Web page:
Want to learn more about the topic surrounding El Viaje de Las y Los Guardianes? Explore topics ranging from Women’s Political Empowerment and Reproductive Health to health equity and gender equality through work done by our Maternal Health Initiative.

Child of Empire (2022)

(N/A; Meta Quest 2; 15+)

SDG Supported: Child of Empire supports the UN Sustainable Development Goals for Peace Justice, and Strong Institutions.

Child of Empire is a virtual reality (VR) docu-drama that immerses users in a conversation between two individuals, an Indian Hindu that migrated from Pakistan to India and a Muslim who migrated from India to Pakistan, during one of the largest forced migrations in human history: the 1947 Partition. The two main characters walk through their personal childhood experiences, based on real accounts of Ishar Das Arora, Jagdish Chandra Ahuja, and Iqbal-ud-Din Ahmed. While everyone can learn from Child of Empire, it is particularly crafted for “South Asian and diaspora youth between 15-30 [... and] young people from Commonwealth countries/ former British colonies” (Project Dastaan). The VR experience was produced by Project Dastaan and Anuz Flims and developed by Catapult Digital and the Arts Council of England. This project is funded by the CatchLight Foundation, Digital Catapult and Arts Council, National Geographic, The British Council, and BFI/ Doc Society. The docu-drama also has garnered attention from major media outlets like TIME, The BCC, Reuters, Elle and more. 

Want to learn more about the Wilson Center’s work on migration in the region? Check out the Wilson Center’s Refugee and Forced Displacement Initiative and the South Asia Institute with pieces like Smart Take | Pakistan to Deport Undocumented Afghan Refugees and How Cricket Is Easing India-Pakistan. Tensions

Fight Back (2022)

(Free; Meta Quest 2; 13+)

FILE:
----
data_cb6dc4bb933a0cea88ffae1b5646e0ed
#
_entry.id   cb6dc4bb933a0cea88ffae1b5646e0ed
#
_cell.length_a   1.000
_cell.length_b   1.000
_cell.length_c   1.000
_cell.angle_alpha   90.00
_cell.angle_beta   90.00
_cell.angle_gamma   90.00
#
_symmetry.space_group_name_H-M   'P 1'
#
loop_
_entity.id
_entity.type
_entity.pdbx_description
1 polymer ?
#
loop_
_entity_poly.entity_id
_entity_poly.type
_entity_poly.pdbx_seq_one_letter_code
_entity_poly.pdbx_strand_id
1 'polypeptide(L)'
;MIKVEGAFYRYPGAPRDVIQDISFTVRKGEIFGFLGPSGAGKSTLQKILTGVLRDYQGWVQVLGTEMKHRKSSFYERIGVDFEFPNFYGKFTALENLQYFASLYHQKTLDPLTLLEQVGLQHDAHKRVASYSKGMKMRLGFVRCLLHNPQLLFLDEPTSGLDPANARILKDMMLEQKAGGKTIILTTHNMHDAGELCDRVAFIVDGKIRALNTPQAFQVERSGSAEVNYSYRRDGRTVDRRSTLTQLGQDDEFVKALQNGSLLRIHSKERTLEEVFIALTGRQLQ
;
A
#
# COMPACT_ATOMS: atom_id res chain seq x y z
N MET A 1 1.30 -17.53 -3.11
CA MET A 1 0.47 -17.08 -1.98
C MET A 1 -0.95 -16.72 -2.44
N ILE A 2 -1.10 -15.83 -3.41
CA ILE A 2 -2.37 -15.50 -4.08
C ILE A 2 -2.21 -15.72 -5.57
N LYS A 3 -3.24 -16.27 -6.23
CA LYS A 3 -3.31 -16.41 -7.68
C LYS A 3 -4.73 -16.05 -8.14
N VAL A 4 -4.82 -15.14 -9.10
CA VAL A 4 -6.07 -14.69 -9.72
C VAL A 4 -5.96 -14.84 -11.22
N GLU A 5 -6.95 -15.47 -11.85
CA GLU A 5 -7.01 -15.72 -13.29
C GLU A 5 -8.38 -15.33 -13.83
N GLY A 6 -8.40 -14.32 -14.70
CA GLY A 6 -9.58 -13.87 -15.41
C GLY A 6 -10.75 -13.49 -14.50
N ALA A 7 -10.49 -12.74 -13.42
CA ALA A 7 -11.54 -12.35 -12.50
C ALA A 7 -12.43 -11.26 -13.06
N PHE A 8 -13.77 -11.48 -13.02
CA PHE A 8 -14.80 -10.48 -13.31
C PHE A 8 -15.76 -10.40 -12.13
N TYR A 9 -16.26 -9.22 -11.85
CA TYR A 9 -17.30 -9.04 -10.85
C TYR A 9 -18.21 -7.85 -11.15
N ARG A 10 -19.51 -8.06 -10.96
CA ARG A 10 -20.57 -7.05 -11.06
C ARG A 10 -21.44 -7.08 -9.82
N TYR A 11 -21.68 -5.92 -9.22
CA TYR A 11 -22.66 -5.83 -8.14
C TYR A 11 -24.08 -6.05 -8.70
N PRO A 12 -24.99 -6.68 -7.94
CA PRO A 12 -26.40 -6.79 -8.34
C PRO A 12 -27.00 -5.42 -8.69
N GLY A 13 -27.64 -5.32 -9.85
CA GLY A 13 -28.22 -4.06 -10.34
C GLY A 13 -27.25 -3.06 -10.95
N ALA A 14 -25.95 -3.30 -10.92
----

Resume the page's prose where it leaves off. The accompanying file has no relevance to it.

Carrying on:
SDG Supported: Gender Equality

Fight Back is a 40 minute VR experience created by COVEN and co-produced with France Télévisions Storylab that teaches the player about self defense under the premise of saving the stars from being stolen. In doing so, the game leverages flow and fun through a poignant metaphor, allowing the player to engage in core concepts around self-defense without diving deeply into emotional trauma.. While teaching the user about how to avoid danger, de-escalate conflict, increase self-efficacy and more, the hand tracking component of Fight Back allows the game to give feedback on the physical self defense skills consistently. This experience was inspired by Empowerment Self Defense. Fight Back received support from CNC, Meta, Procirep Société des producteurs - Angoa, Fonds Jeux vidéo - Région Auvergne-Rhône Alpes, Vulcan Productions - Impact Grant, Venice Production Bridge Market 2021, New Images Festival, Festival des Nouveaux Cinémas, and IDFA Doc Lab. 

Other Award Winners and Nominees 

About the Author

Sonja R. O'Brien

Sonja R. O’Brien

Program Coordinator, Serious Games Initiative
Read More

Serious Games Initiative

The Serious Games Initiative communicates science and policy complexities through the world’s most dynamic medium: gaming.  Read more